What's in my shaving soap

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Almere, Netherlands
Boab asked me to shed some light on shaving soap, shaving soap ingredients and their function.

I've been scribbling away today to create an introduction to soap and ingredients so here goes, and please feel free to ask questions -- though I may not be able to answer them, I'm not a qualified cosmetics scientist...


 
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Wooaaahhh. Thank's Henk.

It seems that many of my favourite soaps contain tallow/lanolin...DR Harris, Tabac, MWF, Palmolive etc. Is there a specific property that the inclusion of animal fat brings to a soap or is it just conjecuture that I seem to get my best shaves using them?
 
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Brilliant post, I have only skimmed it but have marked it for a good read in the morning (i will get more out of it when not having had a beer)

Thank you for not only taking the time but putting in so much effort. I assume english is not your first language and im ashamed as you can use the language better than I.
 
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henkverhaar
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Location
Almere, Netherlands
antdad said:
Wooaaahhh. Thank's Henk.

It seems that many of my favourite soaps contain tallow/lanolin...DR Harris, Tabac, MWF, Palmolive etc. Is there a specific property that the inclusion of animal fat brings to a soap or is it just conjecuture that I seem to get my best shaves using them?

Tallow contains mainly stearic and palmitic acid, just as palm oil BTW. If you're restricted to making soap from fats/oils only, tallow, palm, and cocoabutter are the best choices for a good, hard, creamy lathering shaving soap. Tallow was traditionally the only one of the three that was readily available, so it is only natural that classic formulas are based on tallow. Now, once you have access to individual fatty acids (which come from hydrolysed fats and oils...), there is no real reason to still use tallow as main source of fatty acids, you can mix stearic acid, some palrmitic acid and some coco acids to get a soap that you would never be able to make from tallow alone. Using tallow is probably more playing to tradition than really necessary these days. Many commercial formulas have stearic acid and tallow, or even stearic acid and coco fatty acids as their main ingredients. I don't think there are commercial formulas that are tallow-only, although if you choose your fats/oils well and don't mind a softish soap, you can make a very good shaving soap without having to resort to single fatty acids / steari acid. Especially if you sneak in a little foam stabilizer...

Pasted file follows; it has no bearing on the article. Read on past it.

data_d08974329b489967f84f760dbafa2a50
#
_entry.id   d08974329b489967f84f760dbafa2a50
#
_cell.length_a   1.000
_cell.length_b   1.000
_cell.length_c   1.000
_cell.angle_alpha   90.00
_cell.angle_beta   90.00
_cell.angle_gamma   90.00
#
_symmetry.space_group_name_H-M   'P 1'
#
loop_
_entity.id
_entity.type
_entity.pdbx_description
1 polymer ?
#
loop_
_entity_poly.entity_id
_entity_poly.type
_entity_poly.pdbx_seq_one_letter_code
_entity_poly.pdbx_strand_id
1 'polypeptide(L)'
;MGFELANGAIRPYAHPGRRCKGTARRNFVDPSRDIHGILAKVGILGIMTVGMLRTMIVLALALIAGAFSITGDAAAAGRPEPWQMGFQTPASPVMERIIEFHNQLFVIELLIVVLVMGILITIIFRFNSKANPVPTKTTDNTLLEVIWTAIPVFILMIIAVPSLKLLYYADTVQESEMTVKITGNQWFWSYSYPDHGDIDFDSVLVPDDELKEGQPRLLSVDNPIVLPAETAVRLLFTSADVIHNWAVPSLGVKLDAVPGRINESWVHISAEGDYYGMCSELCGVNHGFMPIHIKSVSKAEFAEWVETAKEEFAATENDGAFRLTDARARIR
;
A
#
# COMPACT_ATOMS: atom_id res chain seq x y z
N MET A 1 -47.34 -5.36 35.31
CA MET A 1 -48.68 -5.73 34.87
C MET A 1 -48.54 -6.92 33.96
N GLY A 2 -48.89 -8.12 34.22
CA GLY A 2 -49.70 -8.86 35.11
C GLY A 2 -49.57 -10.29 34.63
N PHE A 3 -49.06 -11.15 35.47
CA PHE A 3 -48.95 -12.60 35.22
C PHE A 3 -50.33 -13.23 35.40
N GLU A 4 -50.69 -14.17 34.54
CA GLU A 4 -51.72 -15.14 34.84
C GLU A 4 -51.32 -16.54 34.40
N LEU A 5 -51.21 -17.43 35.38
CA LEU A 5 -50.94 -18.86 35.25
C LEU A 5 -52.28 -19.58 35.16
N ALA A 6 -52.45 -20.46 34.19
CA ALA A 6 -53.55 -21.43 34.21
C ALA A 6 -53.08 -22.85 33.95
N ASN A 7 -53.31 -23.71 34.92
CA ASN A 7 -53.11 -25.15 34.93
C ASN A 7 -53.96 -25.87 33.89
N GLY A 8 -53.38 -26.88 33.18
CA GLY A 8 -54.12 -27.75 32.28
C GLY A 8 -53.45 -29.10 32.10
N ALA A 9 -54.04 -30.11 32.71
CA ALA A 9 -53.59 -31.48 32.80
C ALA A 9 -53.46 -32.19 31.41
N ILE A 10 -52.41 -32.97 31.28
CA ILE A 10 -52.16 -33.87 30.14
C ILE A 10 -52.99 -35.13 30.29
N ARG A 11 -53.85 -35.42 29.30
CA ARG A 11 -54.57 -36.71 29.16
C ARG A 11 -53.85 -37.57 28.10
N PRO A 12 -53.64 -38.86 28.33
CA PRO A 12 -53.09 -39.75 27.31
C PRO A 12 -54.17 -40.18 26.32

Henk
 

Boab

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Excellent post Henk and very well written.Thanks a lot for taking the time and effort.I have no doubt this will spark quite a debate.
 
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West Yorkshire
OK, I've just read that properly, and since it's all hard science written by a chemist I'm happy to take it as uncontroversial fact. Which leaves me in the same position as Tony: slightly shaken but still convinced, however irrationally, that tallow soaps work best for me. Perhaps what we like about them is just the texture of the lather, though I swear that my skin is in better shape if I use Wool Fat exclusively for a week, regardless of what I put on afterwards.

Henk: how would you feel about giving us the lowdown on after shave balms and moisturisers which claim to address the problems you set out?
 
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